Non-violent protest isn’t always greeted with a non-violent response. From Kent State to Tiananman Square, political activists always know that when they’re fighting the power, the power might fight back.
That lesson was learned on Tuesday by two member of the Tar Sands Blockade, a group of activists from throughout Texas who are fighting to stop the building of the Keystone Pipeline. Near Winnsboro, in East Texas, south of Sulphur Springs, two protesters who had locked their arms around a piece of pipeline construction machinery were placed in chokeholds by police and tasered multiple times. The protests held up work on a section of the pipeline for most of the day. The protesters, Shannon Bebe of Lake Dallas and Benjamin Franklin of Houston, both in their late 20s, were arrested for resisting arrest and trespassing and are currently out on bail while awaiting a court date. Both were bruised but neither needed immediate medical attention.
TransCanada, the pipeline builder, called in the Wood County Sheriff’s Department for help. According to Tar Sands Blockade spokesperson Ron Seifert, the sheriff’s officers arrived along with members of the Winnsboro Police Department. In the release, Seifert wrote that senior supervisors with TransCandada huddled with law enforcement on their arrival. Shortly after that, “law enforcement handcuffed the protesters’ free hands to the heavy machinery in stress positions and proceeded to use sustained chokeholds, violent arm-twisting, pepper spray, and repeated tasering to coerce the two to abandon their protest”. Five hours later, they did.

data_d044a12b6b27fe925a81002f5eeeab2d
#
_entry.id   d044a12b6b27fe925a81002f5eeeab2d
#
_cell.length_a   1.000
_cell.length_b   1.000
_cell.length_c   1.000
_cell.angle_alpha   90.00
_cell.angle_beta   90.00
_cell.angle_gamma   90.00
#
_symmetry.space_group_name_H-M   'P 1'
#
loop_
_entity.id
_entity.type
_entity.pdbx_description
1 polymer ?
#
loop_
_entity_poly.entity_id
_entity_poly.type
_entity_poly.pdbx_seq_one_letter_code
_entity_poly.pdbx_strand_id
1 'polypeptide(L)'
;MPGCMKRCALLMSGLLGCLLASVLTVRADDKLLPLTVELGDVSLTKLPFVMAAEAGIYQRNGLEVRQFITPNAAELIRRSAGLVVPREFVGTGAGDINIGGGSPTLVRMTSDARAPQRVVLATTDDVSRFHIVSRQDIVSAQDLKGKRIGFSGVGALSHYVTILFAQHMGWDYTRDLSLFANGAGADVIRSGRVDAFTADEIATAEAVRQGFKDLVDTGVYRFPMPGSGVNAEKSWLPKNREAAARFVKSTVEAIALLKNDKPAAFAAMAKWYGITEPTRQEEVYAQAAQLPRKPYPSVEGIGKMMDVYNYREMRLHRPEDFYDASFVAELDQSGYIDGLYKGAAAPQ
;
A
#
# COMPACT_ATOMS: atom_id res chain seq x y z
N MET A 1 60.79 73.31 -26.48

The Tar Sands Blockade is a loosely-knit group of non-violent protestors who came together in the aftermath of a county judge’s ruling that TransCanada had the right to take land in Texas for the Keystone pipeline via eminent domain despite the fact that the pipeline does not meet the legal criteria for such takings. The group has held several protests in the Winnsboro area—a staging area for the Keystone pipeline. Blockaders have locked themselves to the undercarriage of pipeline-carrying trucks, and set up tree houses in which several protesters are living to prevent the cutting of a swath of forest in the Winnsboro area. Tuesday’s action was meant to stave off the cutting of forest near the tree-sitters.
As of this morning, Seifert said, the tree cutting was in full swing, with machinery now within about 300 yards of the occupied trees.
Additional protests against the pipeline construction are underway in Oklahoma, where sacred Native American sovereign land of the Sac and Fox Nation might come under assault from TransCanada.
In a Sept. 18 story in the Washington Post, it was reported that Lou Thompson, a spokesman for TransCanada and the company’s liaison with Native Americans, said that the pipeline would not pass through tribal lands. But tribal leaders are concerned that unmarked burial grounds and archaeological sites might well be disturbed on private lands. Thompson said that because TransCanada is not planning to cross known tribal lands that “there is no legal obligation to work with the tribes”.